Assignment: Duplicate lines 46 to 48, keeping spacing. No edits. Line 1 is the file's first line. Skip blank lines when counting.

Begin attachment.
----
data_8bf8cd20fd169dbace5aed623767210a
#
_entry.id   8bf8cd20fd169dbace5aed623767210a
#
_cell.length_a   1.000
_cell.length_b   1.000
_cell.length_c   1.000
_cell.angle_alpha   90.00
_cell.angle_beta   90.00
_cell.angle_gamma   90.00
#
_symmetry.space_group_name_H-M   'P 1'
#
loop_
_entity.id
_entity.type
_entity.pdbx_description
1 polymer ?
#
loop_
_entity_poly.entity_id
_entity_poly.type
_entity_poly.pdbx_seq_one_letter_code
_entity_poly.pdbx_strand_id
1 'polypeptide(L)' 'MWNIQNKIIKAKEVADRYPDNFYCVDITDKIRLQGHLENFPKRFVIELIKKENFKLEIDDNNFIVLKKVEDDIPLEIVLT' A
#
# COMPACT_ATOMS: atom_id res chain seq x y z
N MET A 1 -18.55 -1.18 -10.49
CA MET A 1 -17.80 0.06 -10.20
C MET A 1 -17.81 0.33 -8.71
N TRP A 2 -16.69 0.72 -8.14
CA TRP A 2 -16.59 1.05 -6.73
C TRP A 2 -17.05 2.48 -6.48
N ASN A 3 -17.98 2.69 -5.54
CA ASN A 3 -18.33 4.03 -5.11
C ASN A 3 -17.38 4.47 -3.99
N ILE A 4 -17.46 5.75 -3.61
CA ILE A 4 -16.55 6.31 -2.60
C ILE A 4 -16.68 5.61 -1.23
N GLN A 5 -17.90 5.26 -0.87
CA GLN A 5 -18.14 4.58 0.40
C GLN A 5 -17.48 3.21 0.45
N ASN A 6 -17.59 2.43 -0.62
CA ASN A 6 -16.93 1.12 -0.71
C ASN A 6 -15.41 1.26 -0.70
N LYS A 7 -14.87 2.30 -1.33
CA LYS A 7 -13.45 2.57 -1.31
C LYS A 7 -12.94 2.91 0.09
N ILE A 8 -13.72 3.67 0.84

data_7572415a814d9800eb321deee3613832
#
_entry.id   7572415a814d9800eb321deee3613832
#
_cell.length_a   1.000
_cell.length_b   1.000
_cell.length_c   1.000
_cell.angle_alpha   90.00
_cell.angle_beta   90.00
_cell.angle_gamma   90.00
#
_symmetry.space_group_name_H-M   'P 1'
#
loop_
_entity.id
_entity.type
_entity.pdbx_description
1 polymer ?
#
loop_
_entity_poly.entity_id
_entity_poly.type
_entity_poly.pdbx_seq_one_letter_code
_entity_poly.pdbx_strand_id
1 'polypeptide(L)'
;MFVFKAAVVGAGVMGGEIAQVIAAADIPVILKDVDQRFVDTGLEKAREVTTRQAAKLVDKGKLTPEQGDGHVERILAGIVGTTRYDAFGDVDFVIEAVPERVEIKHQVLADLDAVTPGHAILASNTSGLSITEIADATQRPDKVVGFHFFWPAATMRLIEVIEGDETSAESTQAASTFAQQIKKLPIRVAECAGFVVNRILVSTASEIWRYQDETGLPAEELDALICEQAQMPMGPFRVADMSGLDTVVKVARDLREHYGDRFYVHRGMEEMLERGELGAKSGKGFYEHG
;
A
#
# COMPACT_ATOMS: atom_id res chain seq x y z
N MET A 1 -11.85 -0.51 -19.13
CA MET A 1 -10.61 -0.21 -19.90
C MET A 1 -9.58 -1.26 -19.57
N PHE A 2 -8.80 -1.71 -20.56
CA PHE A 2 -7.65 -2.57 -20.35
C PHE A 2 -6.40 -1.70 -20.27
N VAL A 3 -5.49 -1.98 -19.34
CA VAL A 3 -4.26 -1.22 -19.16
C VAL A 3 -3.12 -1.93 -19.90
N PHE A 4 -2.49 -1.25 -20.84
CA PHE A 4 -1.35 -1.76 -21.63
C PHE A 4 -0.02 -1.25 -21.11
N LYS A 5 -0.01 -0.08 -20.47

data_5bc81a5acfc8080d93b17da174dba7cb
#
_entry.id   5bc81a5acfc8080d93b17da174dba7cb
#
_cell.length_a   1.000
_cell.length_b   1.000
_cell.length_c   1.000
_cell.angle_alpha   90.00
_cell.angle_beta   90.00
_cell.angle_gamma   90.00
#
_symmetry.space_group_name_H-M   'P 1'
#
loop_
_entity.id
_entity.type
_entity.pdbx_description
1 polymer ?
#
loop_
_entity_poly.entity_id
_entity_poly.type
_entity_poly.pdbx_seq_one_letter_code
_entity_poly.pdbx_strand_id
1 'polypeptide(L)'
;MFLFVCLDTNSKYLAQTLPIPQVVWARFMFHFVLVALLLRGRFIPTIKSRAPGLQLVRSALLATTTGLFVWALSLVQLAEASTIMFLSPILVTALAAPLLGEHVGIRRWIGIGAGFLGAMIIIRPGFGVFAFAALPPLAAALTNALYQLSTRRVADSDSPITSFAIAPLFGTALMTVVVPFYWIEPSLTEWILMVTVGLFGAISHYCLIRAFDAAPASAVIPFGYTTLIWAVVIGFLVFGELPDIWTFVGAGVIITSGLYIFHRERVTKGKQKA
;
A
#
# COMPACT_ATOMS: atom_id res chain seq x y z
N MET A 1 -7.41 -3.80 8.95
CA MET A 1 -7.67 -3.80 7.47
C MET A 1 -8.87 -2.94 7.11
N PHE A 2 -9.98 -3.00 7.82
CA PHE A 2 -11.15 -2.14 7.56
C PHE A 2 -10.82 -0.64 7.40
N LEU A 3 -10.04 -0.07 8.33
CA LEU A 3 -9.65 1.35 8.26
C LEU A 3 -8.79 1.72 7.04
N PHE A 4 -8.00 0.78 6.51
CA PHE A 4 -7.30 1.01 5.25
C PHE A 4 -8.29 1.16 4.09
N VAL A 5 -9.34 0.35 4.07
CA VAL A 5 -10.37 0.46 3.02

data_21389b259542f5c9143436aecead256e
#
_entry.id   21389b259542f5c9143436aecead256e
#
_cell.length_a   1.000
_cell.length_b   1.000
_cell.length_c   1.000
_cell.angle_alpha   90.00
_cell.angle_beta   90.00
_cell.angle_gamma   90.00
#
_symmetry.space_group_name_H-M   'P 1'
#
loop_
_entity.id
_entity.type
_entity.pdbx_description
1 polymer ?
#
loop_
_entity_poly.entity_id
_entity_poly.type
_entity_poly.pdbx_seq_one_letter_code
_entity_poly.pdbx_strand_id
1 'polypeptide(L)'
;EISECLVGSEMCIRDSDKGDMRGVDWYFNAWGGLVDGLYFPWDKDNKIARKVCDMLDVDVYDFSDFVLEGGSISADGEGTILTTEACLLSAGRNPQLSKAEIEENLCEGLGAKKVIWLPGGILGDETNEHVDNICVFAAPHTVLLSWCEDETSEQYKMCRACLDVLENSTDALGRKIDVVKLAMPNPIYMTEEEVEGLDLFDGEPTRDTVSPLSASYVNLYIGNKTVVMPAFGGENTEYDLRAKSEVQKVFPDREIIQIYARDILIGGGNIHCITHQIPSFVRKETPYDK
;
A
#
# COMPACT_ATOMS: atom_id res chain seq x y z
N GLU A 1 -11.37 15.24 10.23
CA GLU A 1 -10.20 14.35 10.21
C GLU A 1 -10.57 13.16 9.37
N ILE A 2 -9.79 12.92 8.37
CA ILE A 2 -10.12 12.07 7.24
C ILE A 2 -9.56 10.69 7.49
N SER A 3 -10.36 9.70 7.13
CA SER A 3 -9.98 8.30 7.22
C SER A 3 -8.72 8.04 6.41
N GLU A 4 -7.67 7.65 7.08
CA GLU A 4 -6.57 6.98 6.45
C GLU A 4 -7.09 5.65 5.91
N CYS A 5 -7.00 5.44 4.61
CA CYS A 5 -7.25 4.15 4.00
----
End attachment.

N LYS A 7 -14.87 2.30 -1.33
CA LYS A 7 -13.45 2.57 -1.31
C LYS A 7 -12.94 2.91 0.09